If, as I hope, we vote to leave, we won’t be able simply to ignore the concerns of those who want to stay – and the same logic should apply if there is a narrow remain vote.
Every Remain ballot will be interpreted in Brussels as a wholehearted endorsement of the European dream.
Nothing in the current campaign gets close to the acrimony that lingered for long years after Maastricht.
Appealing for “the experts” to be put in charge might get a cheer on Question Time, but experts often get things hideously wrong.
The day after Brexit will look pretty much like the previous day. It’s what happens in the years that follow that will really count.
The pro-EU campaign is the most Eeyorish, doom-obsessed effort I have ever come across. We have a better message than them.
A modicum of sensitivity at Westminster might have seen the Easter Rising fizzle out. Ireland might have evolved peacefully into a self-governing Commonwealth ally.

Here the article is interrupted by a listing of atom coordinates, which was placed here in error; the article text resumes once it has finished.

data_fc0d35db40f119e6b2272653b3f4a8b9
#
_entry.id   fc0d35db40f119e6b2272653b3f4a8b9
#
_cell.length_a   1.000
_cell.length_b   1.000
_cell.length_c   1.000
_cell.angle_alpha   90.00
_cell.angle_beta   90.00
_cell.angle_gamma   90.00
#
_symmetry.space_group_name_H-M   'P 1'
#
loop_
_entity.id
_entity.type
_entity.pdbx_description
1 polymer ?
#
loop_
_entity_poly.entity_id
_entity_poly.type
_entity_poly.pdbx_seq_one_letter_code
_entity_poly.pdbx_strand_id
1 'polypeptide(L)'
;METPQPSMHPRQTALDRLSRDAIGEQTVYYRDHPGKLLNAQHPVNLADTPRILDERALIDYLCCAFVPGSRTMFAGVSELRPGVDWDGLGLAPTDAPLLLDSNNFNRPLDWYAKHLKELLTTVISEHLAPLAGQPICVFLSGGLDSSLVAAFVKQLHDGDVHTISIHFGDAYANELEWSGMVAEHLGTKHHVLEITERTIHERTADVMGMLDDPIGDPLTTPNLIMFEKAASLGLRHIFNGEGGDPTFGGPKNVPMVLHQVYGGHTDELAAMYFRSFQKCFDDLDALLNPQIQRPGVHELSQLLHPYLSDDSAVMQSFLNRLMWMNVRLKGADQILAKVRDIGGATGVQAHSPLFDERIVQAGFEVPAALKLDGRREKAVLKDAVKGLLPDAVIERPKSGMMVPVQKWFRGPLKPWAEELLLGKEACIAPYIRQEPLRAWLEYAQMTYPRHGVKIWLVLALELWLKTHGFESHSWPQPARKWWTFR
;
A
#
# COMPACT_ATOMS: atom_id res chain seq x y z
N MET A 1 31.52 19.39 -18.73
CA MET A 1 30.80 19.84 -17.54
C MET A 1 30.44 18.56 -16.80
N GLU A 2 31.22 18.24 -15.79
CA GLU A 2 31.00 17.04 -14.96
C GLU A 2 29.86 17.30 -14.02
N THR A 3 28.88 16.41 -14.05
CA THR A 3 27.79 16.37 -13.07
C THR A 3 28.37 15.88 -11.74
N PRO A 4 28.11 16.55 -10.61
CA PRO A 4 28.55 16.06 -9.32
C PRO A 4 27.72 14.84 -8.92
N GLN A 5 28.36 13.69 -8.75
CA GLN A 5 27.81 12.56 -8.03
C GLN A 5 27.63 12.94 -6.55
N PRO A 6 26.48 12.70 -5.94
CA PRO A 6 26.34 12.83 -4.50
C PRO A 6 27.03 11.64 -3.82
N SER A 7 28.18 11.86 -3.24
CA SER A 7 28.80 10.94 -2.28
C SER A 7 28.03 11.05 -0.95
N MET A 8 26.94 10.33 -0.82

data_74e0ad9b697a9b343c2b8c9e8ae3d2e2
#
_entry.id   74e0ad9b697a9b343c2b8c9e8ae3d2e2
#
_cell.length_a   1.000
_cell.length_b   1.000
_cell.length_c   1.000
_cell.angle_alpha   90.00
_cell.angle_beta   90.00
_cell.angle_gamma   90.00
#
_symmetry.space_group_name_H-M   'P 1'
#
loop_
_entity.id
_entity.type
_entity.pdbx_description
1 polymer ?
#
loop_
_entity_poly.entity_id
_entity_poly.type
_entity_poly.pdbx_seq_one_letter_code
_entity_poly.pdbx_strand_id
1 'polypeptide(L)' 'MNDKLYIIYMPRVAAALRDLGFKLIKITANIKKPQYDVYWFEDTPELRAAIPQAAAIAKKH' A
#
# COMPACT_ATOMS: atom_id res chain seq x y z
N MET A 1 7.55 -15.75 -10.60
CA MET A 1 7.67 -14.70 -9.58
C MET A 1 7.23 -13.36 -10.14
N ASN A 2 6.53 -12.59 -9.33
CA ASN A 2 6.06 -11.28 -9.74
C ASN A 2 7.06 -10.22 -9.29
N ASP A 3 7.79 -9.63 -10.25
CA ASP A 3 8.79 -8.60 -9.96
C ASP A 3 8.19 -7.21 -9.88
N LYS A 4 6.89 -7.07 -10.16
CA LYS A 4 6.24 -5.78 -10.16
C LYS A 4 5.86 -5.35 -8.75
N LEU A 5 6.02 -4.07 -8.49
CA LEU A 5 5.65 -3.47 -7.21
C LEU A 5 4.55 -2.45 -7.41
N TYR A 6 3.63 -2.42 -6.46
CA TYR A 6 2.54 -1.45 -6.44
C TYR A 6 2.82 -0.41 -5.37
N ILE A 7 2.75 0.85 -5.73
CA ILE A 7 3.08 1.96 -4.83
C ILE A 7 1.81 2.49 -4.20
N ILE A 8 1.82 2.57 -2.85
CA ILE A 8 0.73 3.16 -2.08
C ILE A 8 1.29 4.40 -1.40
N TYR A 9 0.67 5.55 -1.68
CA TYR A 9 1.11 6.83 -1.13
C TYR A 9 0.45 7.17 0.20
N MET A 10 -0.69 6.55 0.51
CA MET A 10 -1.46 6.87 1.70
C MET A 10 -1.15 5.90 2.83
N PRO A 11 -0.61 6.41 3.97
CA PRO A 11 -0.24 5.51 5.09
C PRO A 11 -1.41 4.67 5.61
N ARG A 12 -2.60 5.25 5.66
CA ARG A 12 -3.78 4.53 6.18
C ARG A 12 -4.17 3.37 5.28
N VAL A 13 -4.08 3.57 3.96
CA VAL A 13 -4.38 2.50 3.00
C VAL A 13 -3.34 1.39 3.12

Time after time, the general population has proved to be wiser than the elites. Until now.
The Oxford Labour Club allegations are just part of a worrying trend, which is rooted in a long and unpleasant history.
In the 1970s, European integration looked like a modern project. Now it looks tired, outdated and wrongheaded.
The whole process has shown beyond doubt that the EU cannot be reformed from within.
Monday’s announcement on deporting those who don’t speak English wasn’t really about integration or extremism.
Carswell and I predicted that the internet would finish off top-down politics, but I still find it weird when it actually happens.
Whether we measure literacy or longevity, infant mortality or sexual equality, the world in 2015 was a better place during this past twelve months.
It is now clear that the renegotiation process has proved that the Union is incapable of reform.